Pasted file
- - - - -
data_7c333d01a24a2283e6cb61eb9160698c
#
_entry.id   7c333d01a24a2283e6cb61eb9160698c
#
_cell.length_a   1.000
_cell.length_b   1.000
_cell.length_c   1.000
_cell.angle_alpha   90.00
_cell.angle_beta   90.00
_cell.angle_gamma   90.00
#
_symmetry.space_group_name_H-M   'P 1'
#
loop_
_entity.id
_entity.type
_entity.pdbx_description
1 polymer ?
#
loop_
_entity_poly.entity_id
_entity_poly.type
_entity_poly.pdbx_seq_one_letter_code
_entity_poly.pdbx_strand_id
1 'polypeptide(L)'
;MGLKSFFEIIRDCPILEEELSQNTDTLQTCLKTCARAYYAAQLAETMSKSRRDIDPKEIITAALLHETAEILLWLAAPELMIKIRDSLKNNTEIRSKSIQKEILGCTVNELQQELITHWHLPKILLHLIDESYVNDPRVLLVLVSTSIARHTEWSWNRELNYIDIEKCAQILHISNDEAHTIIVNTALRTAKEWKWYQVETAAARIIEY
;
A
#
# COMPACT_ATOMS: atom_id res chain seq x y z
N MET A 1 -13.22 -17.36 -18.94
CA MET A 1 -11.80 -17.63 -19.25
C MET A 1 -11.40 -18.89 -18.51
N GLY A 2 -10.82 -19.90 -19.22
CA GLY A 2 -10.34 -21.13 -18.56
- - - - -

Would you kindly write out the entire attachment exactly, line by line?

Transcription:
data_7c333d01a24a2283e6cb61eb9160698c
#
_entry.id   7c333d01a24a2283e6cb61eb9160698c
#
_cell.length_a   1.000
_cell.length_b   1.000
_cell.length_c   1.000
_cell.angle_alpha   90.00
_cell.angle_beta   90.00
_cell.angle_gamma   90.00
#
_symmetry.space_group_name_H-M   'P 1'
#
loop_
_entity.id
_entity.type
_entity.pdbx_description
1 polymer ?
#
loop_
_entity_poly.entity_id
_entity_poly.type
_entity_poly.pdbx_seq_one_letter_code
_entity_poly.pdbx_strand_id
1 'polypeptide(L)'
;MGLKSFFEIIRDCPILEEELSQNTDTLQTCLKTCARAYYAAQLAETMSKSRRDIDPKEIITAALLHETAEILLWLAAPELMIKIRDSLKNNTEIRSKSIQKEILGCTVNELQQELITHWHLPKILLHLIDESYVNDPRVLLVLVSTSIARHTEWSWNRELNYIDIEKCAQILHISNDEAHTIIVNTALRTAKEWKWYQVETAAARIIEY
;
A
#
# COMPACT_ATOMS: atom_id res chain seq x y z
N MET A 1 -13.22 -17.36 -18.94
CA MET A 1 -11.80 -17.63 -19.25
C MET A 1 -11.40 -18.89 -18.51
N GLY A 2 -10.82 -19.90 -19.22
CA GLY A 2 -10.34 -21.13 -18.56